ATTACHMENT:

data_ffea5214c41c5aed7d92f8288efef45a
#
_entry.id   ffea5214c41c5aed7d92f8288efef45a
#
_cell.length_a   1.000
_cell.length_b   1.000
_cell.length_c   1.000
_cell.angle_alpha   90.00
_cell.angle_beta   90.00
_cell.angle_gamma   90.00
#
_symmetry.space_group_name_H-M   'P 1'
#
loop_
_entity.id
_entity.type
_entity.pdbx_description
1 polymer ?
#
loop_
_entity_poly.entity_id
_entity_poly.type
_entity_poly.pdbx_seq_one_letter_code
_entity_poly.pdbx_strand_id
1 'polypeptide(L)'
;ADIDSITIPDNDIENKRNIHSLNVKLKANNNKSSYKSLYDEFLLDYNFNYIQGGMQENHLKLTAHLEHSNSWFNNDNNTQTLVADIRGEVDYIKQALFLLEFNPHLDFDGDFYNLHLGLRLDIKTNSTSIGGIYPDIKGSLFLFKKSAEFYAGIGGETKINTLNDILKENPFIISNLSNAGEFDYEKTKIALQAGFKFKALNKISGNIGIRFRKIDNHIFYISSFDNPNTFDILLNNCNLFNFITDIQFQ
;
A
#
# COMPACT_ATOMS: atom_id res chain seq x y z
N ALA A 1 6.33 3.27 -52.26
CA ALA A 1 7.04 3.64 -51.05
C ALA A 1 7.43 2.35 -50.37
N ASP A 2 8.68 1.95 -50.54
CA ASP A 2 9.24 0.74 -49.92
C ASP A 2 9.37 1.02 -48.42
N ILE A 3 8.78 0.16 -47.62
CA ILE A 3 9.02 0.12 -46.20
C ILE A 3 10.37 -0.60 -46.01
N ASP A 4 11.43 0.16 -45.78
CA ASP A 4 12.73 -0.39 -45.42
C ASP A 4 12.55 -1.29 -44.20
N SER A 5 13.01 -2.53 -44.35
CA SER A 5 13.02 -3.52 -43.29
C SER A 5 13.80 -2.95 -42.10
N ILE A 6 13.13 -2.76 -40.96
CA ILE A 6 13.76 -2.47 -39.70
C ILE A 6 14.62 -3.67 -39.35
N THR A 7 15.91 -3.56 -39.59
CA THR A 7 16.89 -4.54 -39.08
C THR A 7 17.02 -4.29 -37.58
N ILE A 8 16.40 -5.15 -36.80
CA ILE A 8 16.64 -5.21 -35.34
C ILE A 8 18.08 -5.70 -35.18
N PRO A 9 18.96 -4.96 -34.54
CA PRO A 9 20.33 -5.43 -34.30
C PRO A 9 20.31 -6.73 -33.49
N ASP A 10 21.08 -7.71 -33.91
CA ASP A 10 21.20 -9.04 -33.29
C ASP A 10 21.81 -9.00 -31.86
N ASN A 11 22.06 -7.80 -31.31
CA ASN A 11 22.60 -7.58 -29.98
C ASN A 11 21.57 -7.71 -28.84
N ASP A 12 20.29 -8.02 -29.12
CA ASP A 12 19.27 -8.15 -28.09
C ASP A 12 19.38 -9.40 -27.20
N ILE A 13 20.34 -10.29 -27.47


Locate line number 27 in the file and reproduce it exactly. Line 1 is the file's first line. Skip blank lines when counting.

;